Canine Pyometra

We’ve had a pretty crazy week at the hospital. Though I’d rather not have so many pets be sick, it’s always rewarding to have helped so many of them. Friday afternoon brought in a somewhat common emergency surgery that I’d like to talk about for this week’s post.


Pyo = pus
metra = uterus

Pyometra is a condition that results in a severe infection inside the uterus of a non-spayed female animal. Each time a female animal is in heat, the hormones produced by the ovary prepare the lining of the uterus for fertilized eggs to implant and begin growing into puppies. In a normal dog, if a pregnancy does not occur, the uterus will shed that lining and return to a quiet state until the next heat cycle. When the uterus is repeatedly stimulated by these hormones without a pregnancy occurring, the lining can stay thickened and secrete quite a bit of fluid. Bacteria make their way into the uterus from the outside world. They encounter a perfect setting inside the uterus to grow out of control. This infection leads to the buildup of pus inside the uterus. Pus is essentially an accumulation of white blood cells that have moved out of the bloodstream to fight an infection.

Pyometra cases come in two types: open and closed. This refers to the condition of the cervix. When the cervix is closed, the pus doesn’t flow out of the genital tract. This makes it harder for owners to notice (and for us to diagnose). When the cervix is open, the pus can flow out of the genital tract, which leads to a very visible (and gross) discharge from the vulva.

The signs we see that make us think about a pyo as a diagnosis are:
•Older unspayed female dog (over 5 years, but it can happen at any age)
•Heat cycle within the last 1-2 months
•Increased drinking and urinating
•Pus discharge from the vulva (sometimes)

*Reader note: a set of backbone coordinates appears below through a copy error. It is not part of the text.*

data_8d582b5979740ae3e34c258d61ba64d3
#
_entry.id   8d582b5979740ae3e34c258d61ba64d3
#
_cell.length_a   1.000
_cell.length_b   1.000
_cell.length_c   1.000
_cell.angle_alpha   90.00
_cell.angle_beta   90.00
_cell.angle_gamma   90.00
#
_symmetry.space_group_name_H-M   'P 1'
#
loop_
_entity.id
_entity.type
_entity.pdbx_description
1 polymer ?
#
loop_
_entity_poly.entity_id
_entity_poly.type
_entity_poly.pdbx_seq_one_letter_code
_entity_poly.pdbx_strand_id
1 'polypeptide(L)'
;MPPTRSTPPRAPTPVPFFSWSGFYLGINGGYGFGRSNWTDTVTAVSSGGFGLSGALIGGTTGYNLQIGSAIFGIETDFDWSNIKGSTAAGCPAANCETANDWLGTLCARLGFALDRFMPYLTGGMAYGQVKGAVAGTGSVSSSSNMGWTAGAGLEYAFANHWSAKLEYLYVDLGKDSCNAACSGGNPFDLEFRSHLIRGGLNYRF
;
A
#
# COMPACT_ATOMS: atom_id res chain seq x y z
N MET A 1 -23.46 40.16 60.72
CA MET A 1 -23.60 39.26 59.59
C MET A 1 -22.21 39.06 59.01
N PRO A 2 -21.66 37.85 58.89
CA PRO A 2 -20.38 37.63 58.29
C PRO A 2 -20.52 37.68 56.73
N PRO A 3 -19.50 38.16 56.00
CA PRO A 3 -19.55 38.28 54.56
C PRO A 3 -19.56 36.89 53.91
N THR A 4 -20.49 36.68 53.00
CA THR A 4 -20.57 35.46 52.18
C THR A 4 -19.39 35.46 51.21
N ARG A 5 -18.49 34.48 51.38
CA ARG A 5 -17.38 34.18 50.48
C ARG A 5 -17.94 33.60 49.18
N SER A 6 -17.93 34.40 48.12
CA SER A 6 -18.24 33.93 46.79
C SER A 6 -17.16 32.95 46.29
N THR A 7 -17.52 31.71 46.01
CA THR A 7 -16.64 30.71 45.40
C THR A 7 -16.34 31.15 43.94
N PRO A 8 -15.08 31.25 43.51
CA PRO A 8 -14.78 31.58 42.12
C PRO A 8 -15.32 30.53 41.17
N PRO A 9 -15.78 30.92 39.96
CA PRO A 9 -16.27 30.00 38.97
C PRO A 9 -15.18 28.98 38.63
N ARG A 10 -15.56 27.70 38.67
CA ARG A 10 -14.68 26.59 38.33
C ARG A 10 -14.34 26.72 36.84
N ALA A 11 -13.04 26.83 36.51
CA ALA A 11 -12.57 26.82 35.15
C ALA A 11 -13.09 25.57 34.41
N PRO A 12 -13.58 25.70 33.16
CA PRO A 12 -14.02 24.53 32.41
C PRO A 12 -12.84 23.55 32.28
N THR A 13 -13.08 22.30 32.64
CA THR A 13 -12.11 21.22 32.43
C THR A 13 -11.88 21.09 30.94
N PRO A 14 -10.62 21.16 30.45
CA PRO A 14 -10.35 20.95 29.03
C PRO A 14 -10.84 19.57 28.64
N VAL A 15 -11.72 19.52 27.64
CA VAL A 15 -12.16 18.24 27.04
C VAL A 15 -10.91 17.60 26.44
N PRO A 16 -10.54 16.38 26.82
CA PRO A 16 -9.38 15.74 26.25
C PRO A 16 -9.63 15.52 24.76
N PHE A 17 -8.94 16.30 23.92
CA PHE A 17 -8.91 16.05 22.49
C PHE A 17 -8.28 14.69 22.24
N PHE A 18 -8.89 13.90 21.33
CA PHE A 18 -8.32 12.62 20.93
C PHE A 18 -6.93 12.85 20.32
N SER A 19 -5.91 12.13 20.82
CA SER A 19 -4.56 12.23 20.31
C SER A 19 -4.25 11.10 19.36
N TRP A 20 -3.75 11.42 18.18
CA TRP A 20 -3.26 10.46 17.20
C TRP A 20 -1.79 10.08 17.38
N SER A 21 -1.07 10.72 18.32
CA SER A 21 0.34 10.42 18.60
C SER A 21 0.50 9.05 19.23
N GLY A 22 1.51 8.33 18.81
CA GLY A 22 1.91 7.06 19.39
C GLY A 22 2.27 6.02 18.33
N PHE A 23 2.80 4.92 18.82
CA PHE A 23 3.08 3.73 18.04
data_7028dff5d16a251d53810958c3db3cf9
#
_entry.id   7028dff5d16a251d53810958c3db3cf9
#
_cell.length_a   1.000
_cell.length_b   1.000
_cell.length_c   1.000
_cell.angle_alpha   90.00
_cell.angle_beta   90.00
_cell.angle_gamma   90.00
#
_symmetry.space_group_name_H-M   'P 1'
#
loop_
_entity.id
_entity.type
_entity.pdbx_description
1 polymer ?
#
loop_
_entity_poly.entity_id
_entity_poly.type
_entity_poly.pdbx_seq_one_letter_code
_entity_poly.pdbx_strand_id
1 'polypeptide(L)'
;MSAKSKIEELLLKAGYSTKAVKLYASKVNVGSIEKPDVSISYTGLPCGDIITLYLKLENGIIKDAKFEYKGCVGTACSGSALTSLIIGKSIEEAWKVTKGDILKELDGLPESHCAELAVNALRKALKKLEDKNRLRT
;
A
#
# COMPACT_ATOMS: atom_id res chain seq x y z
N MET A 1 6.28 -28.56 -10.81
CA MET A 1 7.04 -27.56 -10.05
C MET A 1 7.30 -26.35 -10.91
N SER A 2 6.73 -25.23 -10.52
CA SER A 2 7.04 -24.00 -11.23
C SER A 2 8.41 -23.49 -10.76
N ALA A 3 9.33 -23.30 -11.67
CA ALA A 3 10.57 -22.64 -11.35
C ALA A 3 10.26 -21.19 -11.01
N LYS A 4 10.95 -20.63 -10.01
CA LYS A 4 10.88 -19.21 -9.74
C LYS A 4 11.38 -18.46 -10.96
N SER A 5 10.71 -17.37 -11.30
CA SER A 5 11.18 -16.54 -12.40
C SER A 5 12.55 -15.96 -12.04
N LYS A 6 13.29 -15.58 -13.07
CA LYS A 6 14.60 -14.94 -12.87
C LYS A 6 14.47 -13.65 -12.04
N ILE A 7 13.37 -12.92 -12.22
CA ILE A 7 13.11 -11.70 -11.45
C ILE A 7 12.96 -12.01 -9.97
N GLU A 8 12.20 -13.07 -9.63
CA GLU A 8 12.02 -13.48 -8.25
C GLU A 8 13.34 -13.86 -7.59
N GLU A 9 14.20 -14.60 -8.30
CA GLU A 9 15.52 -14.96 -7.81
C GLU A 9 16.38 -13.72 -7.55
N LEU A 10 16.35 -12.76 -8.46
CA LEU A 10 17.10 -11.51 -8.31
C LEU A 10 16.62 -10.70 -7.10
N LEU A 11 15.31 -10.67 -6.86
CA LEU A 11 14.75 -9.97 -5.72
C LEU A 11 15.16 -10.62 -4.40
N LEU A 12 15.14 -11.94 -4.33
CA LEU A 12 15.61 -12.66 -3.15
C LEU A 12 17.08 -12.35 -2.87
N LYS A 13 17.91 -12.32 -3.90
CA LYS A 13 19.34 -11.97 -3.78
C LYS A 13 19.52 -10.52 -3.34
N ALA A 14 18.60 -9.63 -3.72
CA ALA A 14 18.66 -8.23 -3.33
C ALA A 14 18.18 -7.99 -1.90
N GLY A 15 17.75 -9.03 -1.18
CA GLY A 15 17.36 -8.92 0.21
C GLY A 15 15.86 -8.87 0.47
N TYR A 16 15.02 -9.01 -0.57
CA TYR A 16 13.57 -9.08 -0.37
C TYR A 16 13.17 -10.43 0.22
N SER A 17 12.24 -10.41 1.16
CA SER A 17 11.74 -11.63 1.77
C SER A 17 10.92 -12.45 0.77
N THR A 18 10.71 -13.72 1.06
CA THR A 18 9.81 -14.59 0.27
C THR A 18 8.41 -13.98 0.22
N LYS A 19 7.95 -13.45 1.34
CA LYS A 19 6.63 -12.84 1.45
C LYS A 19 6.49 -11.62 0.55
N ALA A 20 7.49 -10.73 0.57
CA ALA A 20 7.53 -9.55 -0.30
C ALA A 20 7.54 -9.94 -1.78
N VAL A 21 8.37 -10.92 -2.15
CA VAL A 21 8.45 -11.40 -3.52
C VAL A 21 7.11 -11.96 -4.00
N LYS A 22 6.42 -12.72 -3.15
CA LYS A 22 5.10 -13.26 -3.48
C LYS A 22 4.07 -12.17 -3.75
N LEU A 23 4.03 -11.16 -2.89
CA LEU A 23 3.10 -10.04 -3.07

We can also use xrays, ultrasound, and bloodwork to help us diagnose a pyometra.

When a dog has a pyo, she’s generally pretty sick. Owners usually notice this and make an appointment promptly. When a dog doesn’t get a relatively early exam, she can be very sick. Two serious consequences can result. The bacteria or their toxic products can eventually get into the bloodstream. This creates a condition called sepsis or septicemia. It can be rapidly fatal. The other consequence can happen in a closed pyo. The uterus can rupture, spilling the pus and bacteria into the abdominal cavity. This, too, can be rapidly fatal.

The general rule for handling a pyo is “never let the sun set on a pyometra.” Pyometra is an emergency that needs to be dealt with immediately. You don’t wait until the following day to put the treatment in motion.

Surgery is the main, best way to take care of the problem. We simply spay the dog, with the same procedure as we would for a younger, healthy animal. An incision is made in the abdominal wall. We tie off the blood vessels connected to the ovaries, then cut the ovaries free. They stay connected to the uterus, however. We then clamp and tie off the uterus close to the vagina. The majority of the uterus is then cut out of the abdomen. We remove ovaries and uterus all in one piece. The abdomen is flushed out with lots of warmed IV fluid, then sewn up. The skin is stitched neatly together and we recover the patient from anesthesia.

The only risks with this surgery over a regular spay are rupture of the uterus, or complications from the dog being septic.

Most patients feel tons and tons better right after surgery. Some need a day or so to recover fully. We send them home on pain medication and an antibiotic. Stitches come out 10-14 days later. There generally aren’t any long term complications from a pyo, thankfully.

Our patient from Friday is doing quite well. 🙂

Below is a diagram of a normal dog uterus.

Female genital organs Hills Color Atlas

If you’re interested in seeing what a pyo-affected uterus looks like, click the “2” below. It’s a surgical photo, just to give you a fair warning.


1 Comment

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One response to “Canine Pyometra

  1. Chris Miner

    Yet another reason to spay as soon as the dog is old enough. Why risk an infection that can turn deadly so fast?

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